Whenever I deal with innovation, I insist that technical innovation will be useless or event harmful if we can’t combine it with the required social innovation. See my comment on technological determinism about it. So, I was really fascinated when I discovered the new book “Grassroots Innovation Movements“, written by Adrian Smith, Mariano Fressoli, Dinesh Abrol, Elisa Arond, and Adrian Ely. This is a great book that deals with six diverse grassroots innovation movements in India, South America and Europe, situating them in their particular dynamic historical contexts. Analysis explains why each movement frames innovation and development differently, resulting in a variety of strategies. The book explores the spaces where each of these movements have grown, or attempted to do so. It critically examines the pathways they have developed for grassroots innovation and the challenges and limitations confronting their approaches.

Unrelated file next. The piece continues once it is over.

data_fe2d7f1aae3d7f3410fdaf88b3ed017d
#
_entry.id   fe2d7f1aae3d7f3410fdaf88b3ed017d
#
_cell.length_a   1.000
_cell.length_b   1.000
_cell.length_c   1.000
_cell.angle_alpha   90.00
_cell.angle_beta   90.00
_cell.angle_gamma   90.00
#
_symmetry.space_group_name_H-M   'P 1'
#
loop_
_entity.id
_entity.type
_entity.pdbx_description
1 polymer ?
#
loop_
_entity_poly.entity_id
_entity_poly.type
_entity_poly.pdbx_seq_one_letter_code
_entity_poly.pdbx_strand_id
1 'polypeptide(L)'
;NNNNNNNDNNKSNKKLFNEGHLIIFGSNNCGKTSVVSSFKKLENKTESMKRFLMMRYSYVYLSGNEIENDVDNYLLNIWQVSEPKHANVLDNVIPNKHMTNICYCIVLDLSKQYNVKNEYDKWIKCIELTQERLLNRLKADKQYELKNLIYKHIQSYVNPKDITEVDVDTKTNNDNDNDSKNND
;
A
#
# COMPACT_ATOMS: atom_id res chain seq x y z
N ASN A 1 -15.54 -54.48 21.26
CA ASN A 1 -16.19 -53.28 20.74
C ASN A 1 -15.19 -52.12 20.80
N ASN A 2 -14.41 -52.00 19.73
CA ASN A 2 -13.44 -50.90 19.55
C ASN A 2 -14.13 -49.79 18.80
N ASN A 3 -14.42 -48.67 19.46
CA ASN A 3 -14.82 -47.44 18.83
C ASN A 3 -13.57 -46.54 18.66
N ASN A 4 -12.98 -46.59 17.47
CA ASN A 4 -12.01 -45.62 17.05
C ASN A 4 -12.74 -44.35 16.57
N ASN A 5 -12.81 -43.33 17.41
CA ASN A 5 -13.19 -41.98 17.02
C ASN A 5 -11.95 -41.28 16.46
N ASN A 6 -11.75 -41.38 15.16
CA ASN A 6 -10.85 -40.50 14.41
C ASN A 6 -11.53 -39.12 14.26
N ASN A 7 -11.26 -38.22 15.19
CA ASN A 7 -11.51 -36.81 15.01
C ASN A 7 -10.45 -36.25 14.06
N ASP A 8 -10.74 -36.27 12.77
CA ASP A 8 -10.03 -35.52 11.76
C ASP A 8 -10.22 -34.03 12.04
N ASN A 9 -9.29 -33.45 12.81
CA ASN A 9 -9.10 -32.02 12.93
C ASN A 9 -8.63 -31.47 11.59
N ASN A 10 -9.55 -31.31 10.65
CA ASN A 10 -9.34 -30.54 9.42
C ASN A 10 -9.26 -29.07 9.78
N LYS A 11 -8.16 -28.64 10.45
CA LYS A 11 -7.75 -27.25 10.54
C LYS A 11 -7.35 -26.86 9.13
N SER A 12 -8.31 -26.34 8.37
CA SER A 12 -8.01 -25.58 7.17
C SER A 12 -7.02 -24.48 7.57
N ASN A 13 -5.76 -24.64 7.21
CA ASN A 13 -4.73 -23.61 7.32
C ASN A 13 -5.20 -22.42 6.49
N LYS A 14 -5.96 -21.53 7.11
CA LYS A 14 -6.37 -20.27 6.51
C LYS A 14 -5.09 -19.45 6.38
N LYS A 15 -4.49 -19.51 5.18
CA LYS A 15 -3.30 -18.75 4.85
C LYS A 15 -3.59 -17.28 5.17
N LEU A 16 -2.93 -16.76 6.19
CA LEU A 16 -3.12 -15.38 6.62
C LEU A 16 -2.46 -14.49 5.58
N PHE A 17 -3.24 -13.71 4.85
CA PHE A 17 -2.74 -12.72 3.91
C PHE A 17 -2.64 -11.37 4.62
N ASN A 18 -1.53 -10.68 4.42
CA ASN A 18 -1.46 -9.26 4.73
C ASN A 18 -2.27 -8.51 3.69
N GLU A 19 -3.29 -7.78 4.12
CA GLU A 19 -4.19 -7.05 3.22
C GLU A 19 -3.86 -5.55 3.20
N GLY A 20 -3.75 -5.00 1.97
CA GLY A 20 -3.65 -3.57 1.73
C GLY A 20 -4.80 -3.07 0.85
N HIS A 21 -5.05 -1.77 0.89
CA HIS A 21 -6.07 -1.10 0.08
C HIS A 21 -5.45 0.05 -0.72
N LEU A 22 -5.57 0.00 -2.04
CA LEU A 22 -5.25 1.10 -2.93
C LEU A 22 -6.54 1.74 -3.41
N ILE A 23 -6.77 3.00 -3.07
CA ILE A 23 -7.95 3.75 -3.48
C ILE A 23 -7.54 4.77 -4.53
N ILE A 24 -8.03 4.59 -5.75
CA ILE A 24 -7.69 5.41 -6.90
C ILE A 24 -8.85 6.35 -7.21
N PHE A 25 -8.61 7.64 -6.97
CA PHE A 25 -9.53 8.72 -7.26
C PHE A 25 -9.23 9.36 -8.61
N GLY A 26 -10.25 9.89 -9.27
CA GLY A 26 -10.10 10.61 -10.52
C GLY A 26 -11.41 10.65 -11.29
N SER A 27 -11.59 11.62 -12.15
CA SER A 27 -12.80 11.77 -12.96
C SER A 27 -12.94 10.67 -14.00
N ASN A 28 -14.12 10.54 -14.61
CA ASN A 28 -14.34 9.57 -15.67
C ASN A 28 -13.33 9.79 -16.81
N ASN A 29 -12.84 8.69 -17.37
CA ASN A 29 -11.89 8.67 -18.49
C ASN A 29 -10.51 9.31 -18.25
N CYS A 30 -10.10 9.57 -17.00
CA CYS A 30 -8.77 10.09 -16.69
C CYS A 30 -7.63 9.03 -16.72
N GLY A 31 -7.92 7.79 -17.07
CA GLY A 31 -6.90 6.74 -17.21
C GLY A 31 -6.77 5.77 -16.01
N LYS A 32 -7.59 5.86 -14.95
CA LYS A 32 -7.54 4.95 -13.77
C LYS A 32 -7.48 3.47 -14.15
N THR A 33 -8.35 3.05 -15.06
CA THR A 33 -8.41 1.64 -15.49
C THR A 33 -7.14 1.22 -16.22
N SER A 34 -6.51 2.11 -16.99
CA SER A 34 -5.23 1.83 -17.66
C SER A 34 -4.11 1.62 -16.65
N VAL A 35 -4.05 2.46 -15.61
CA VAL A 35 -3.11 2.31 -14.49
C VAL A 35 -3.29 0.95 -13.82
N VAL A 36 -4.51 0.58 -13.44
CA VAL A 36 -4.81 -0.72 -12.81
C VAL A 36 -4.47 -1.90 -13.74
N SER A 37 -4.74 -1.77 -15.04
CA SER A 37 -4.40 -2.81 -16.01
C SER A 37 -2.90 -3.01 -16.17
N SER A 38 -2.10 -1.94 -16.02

I was able to contact Dr. Mariano Fressoli and ask him for an interview and he was kind enough to provide it. Please enjoy it.
In the era of the fourth industrial revolution, we are used to identify innovation with big multinational Infotech companies and the laboratories of some famous universities. But your book highlights another important factor, the contribution of grassroots movements to innovation. Could you give us some examples of such grassroots innovations?